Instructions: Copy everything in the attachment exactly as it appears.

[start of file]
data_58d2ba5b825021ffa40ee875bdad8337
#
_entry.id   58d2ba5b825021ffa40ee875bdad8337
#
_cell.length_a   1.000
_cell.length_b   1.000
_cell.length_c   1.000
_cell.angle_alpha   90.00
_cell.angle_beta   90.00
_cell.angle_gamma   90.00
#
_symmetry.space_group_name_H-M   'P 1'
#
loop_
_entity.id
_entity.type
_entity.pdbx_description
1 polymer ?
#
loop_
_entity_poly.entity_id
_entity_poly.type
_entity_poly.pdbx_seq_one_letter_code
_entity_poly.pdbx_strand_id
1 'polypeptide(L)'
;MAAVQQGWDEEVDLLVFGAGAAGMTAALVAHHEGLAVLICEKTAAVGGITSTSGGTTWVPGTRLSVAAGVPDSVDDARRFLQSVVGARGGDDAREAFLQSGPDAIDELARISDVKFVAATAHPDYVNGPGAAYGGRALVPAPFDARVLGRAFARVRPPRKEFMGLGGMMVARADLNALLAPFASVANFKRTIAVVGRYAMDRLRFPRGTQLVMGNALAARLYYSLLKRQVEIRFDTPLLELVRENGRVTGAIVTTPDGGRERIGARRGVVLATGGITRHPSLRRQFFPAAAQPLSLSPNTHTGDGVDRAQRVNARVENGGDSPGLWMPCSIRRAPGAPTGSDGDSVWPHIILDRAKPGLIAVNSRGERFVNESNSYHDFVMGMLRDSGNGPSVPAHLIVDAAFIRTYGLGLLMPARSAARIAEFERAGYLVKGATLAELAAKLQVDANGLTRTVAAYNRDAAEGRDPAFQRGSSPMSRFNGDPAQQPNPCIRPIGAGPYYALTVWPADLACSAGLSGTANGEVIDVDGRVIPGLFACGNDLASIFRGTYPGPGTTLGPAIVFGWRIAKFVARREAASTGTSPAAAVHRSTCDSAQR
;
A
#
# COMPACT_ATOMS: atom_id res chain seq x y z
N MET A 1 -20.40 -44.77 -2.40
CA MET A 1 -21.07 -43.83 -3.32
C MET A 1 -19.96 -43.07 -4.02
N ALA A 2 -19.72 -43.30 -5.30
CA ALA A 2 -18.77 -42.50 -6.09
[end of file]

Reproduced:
data_58d2ba5b825021ffa40ee875bdad8337
#
_entry.id   58d2ba5b825021ffa40ee875bdad8337
#
_cell.length_a   1.000
_cell.length_b   1.000
_cell.length_c   1.000
_cell.angle_alpha   90.00
_cell.angle_beta   90.00
_cell.angle_gamma   90.00
#
_symmetry.space_group_name_H-M   'P 1'
#
loop_
_entity.id
_entity.type
_entity.pdbx_description
1 polymer ?
#
loop_
_entity_poly.entity_id
_entity_poly.type
_entity_poly.pdbx_seq_one_letter_code
_entity_poly.pdbx_strand_id
1 'polypeptide(L)'
;MAAVQQGWDEEVDLLVFGAGAAGMTAALVAHHEGLAVLICEKTAAVGGITSTSGGTTWVPGTRLSVAAGVPDSVDDARRFLQSVVGARGGDDAREAFLQSGPDAIDELARISDVKFVAATAHPDYVNGPGAAYGGRALVPAPFDARVLGRAFARVRPPRKEFMGLGGMMVARADLNALLAPFASVANFKRTIAVVGRYAMDRLRFPRGTQLVMGNALAARLYYSLLKRQVEIRFDTPLLELVRENGRVTGAIVTTPDGGRERIGARRGVVLATGGITRHPSLRRQFFPAAAQPLSLSPNTHTGDGVDRAQRVNARVENGGDSPGLWMPCSIRRAPGAPTGSDGDSVWPHIILDRAKPGLIAVNSRGERFVNESNSYHDFVMGMLRDSGNGPSVPAHLIVDAAFIRTYGLGLLMPARSAARIAEFERAGYLVKGATLAELAAKLQVDANGLTRTVAAYNRDAAEGRDPAFQRGSSPMSRFNGDPAQQPNPCIRPIGAGPYYALTVWPADLACSAGLSGTANGEVIDVDGRVIPGLFACGNDLASIFRGTYPGPGTTLGPAIVFGWRIAKFVARREAASTGTSPAAAVHRSTCDSAQR
;
A
#
# COMPACT_ATOMS: atom_id res chain seq x y z
N MET A 1 -20.40 -44.77 -2.40
CA MET A 1 -21.07 -43.83 -3.32
C MET A 1 -19.96 -43.07 -4.02
N ALA A 2 -19.72 -43.30 -5.30
CA ALA A 2 -18.77 -42.50 -6.09